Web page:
the objects funciton as kinds of souvenirs

AS- You have an exhibition in the works, coming off this PS1 show. Is that something you were planning before the PS1 show?

PAT HEARN- It sort of all happened simultaneously. It was coincidental and very fortunate that the PS1 exhibition was being developed at the same time that I was becoming interested in a lot of this work and thinking about doing a show. Certainly, the fact that PS1 is going to do a show has helped me a lot because they have the resources to do more research and help people to do more large-scale projects. So it will be a smaller exhibition here than what's at PS1, obviously, but I think one will inform the other. There is a particular phenomenon around this work. And within that there's only a handful of people whose work is quite interesting, not only about a movement but that sees itself within a much larger context. What comes first really is the thinking behind the work, and if you're following the thinking then there is a kind of consistency to it. I think that the objects function as kinds of souvenirs that are really incidental. They represent a particular type of thinking. Because an object changes medium all the time... that's how this movement has been identified, that one never creates a kind of signature... But I think that, in terms of the object, you don't have to create a kind of signature, but in terms of your thinking and the evolution and development of an idea there can be a kind of signature.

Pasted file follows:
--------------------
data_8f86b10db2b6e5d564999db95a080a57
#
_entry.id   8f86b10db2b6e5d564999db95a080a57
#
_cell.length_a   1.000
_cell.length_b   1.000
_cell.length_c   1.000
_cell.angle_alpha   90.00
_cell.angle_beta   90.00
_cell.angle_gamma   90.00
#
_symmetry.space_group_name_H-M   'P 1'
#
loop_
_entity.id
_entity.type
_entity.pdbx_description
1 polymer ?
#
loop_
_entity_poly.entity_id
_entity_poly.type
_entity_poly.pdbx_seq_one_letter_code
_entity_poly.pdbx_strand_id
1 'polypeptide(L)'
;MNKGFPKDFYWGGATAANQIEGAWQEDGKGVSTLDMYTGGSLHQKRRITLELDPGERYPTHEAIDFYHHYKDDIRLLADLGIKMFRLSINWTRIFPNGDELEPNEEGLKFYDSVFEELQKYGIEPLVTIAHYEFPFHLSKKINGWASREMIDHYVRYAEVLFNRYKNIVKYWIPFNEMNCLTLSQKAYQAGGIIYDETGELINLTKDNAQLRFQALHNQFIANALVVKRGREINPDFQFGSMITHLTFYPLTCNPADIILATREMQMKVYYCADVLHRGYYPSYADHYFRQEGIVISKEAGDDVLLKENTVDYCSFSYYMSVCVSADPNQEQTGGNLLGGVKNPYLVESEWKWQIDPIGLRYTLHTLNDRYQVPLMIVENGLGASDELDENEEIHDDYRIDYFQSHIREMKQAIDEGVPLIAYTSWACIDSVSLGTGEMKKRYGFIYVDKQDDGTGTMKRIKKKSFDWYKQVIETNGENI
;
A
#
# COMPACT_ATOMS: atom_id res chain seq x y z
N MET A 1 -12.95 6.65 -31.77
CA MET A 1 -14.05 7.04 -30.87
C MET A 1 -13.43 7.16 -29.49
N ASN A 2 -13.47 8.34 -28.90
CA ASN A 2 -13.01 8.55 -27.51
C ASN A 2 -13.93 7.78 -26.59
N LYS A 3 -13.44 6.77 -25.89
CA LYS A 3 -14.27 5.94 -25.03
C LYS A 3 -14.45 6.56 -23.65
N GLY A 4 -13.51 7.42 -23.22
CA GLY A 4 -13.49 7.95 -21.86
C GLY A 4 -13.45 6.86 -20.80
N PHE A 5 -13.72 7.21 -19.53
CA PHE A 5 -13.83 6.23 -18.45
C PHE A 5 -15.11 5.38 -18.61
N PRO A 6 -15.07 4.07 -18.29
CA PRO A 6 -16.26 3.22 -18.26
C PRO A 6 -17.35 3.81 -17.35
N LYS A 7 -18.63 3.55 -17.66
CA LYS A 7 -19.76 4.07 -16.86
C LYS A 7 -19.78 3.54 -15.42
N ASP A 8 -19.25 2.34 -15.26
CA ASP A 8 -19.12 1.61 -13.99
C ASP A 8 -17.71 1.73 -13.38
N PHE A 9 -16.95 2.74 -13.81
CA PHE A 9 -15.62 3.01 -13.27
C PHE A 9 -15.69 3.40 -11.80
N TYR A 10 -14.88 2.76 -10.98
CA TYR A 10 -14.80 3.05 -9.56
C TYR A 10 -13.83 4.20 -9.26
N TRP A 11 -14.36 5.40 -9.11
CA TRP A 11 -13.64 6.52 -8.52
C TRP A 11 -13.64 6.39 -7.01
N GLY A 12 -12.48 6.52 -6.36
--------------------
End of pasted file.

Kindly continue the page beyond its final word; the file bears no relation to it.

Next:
AS- Do you think that some of the same things that motivated people to be part of the movements at the beginning of the century are now coming back? How do you see this?

PH- I think that at the turn of the century there wasn't really an art market. That's something that has really evolved in the last 25-30 years. Perhaps with the height of the market in the 1980s and then the decline of the market in general - the decline of the economy internationally, perhaps this is something that is coming out of that.